Wednesday, August 26, 2009
Tex Dworkin, working for Global Exchange was the originator of this idea and has been spearheading all - from conception to finished product to sales and marketing. I'm a worker bee...and glad to be.
While I would have looked into environmentally friendly paper and soy-based ink, I don't know that I would have had sources like Consolidated Printing who coerced New Leaf paper to greatly reduce their price to make the calendars more affordable as a fundraiser. Or that I would have been astute enough to hire a design firm that is worker-owned, which translates to fair trade right here in the USA.
I also just finished a nearly 3 hour conference call with the Fair Trade Federation Board members. Phew! Talk about everything you need to know about Fair Trade! While I won't go into details about the meeting, I will say, there are varying levels of Fair Trade and many mindsets. Not a hard and fast rule, necessarily and certainly when talking about practices. Which leads me to this blog...
I am coming to the realization that we all have a place on this planet and that the die-hards can co-mingle with the novices and each can learn from the other. I find that in the shop, I tend to get defensive. Oh, you're just like 10,000 villages. No, I'm not. Sure, we have a common goal - provide a safe, secure, sustainable environment where the neediest are given some attention for their labors. With that, we also want to make sure there is some environmental stewardship for everyone's future.
But the women I work with are small groups, working from their homes, working when they can. I have come to the conclusion lately that creating a factory setting where they produce for a wide number of retail stores would do San Bushmen women in particular more harm than good. While my friend's paper bead org in Uganda has over 100 women as members, with thousands more making hundreds of pieces of jewelry from recycled materials for other orgs. Ostrich Eggshell is precious, with eggs only hatched three months out of the year. Recycled paper is in abundance. The San women live in settlements that they are happy to call home. They have many of their needs provided for them in one way of another and so don't truly NEED cash, they could use more, but they can survive with limited amounts. The women in the Acholi Quarter are relocated refugees who must live in shanti towns. They live in a cash society. They need to make money to buy food, put their children to school, live...The women have different situations and so does each wholesaler. Our jobs are to educate the public with awareness, let people know what the living conditions of people are in third world countries and through the sale, offer a way for us to help.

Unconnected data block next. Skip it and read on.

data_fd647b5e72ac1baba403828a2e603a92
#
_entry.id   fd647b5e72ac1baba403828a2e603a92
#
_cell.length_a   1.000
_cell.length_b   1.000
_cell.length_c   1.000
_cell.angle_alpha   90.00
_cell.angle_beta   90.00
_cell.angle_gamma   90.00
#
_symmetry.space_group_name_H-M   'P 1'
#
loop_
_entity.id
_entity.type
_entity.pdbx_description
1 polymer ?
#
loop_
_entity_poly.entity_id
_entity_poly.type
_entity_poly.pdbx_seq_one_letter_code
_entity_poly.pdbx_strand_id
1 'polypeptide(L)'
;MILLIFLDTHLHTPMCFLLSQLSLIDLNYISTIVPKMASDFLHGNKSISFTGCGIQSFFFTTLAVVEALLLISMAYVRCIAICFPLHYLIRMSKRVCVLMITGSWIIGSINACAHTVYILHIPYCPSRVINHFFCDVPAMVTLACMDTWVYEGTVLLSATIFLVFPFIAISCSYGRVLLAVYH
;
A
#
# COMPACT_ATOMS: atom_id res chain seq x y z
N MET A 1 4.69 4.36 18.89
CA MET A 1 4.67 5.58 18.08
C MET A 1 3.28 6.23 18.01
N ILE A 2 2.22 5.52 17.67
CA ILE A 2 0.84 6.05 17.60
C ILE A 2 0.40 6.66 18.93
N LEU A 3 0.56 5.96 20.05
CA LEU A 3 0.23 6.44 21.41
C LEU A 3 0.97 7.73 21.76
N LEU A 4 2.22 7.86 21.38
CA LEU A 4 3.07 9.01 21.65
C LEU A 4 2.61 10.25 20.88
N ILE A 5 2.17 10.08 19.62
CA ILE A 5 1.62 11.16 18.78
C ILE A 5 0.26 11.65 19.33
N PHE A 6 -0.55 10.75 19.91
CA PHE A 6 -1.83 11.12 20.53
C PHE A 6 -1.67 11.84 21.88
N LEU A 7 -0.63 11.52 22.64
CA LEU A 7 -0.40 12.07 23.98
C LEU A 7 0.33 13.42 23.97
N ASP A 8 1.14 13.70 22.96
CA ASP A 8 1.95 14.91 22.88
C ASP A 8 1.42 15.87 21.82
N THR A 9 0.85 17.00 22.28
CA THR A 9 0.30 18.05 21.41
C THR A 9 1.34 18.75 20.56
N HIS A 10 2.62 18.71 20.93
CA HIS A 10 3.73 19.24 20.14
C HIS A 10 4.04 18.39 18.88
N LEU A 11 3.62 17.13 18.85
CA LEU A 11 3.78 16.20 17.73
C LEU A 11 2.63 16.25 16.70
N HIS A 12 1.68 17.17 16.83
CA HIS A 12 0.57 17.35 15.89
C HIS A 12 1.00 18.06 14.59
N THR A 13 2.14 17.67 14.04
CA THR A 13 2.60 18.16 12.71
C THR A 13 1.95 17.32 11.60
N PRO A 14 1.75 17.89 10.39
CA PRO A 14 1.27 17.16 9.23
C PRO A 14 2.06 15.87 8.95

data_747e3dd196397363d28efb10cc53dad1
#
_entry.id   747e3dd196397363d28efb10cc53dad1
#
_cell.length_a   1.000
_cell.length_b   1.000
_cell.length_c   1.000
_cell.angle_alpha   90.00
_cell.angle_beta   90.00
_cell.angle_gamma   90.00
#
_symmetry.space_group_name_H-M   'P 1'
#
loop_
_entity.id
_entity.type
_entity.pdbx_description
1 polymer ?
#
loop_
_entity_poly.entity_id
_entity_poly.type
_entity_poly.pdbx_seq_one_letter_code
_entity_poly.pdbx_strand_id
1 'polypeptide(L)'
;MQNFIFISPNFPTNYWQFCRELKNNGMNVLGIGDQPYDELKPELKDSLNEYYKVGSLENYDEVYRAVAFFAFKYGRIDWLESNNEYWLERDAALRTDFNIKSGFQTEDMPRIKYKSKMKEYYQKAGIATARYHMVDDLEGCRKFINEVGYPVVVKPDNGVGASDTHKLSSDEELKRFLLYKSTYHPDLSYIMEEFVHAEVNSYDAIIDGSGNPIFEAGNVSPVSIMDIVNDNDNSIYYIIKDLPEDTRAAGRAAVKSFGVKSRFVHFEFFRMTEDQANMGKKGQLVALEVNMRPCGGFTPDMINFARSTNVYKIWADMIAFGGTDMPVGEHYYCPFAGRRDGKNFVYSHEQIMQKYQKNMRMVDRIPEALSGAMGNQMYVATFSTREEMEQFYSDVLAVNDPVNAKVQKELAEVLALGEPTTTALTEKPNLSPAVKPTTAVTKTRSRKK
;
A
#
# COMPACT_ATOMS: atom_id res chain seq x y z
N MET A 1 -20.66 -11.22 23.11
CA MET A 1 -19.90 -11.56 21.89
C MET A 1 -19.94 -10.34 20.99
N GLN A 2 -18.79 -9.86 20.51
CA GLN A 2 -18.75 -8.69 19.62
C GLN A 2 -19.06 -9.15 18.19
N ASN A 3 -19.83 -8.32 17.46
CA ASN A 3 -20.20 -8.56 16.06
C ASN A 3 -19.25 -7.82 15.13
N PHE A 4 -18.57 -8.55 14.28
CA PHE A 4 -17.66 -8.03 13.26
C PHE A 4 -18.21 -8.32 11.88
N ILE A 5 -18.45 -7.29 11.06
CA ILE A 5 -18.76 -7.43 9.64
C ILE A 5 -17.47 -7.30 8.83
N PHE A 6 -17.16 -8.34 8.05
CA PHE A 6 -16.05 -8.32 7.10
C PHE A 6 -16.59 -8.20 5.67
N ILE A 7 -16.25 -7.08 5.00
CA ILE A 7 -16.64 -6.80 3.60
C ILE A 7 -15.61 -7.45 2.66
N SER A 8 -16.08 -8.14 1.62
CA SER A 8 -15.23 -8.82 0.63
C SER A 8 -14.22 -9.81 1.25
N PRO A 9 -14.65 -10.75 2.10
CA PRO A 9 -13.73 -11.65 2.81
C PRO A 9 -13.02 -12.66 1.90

But I don't want the idea of charity to enter into my business. I firmly believe that a business relationship is what is needed to honor the skill and artistry of the crafter/producer and that a fair payment is what will enable artisans to sustain their skill, not a hand out. I'm not a religious person, but gotta love the "teach a man to fish" analogy. Give a woman a dollar and she'll eat for that day, provide her a means to sustain a business and earn a fair wage and you feed her and her family forever. With her elevation in financial means/status, she brings a world of hope and promise to her children and her children's children
I have a greater appreciation of what that means in terms of people like me who have small groups that we work with directly and those who work with larger groups providing products to "chain" stores. As it is, I will be opening another store this holiday season with the promise of keeping it open should there prove to be a market here in Poughkeepsie.
With Fair Trade ideals just coming to Main St America (god I hate catch phrases like that!), there's a lot of room to grow, a lot of ways to see the end results and in the end we will all be better off realizing that people live at different standards around the world and how much we can help, what we can do, and how we do it is going to change and differ depending...It all depends on us.
Wednesday, August 19, 2009
Tuesday, August 11, 2009
Friday, August 7, 2009
A wonderful day in the shop yesterday.
I met a woman with a store outside of Philadelphia who appreciated the fair trade aspect of the products and also the beauty and craftsmanship of the jewelry!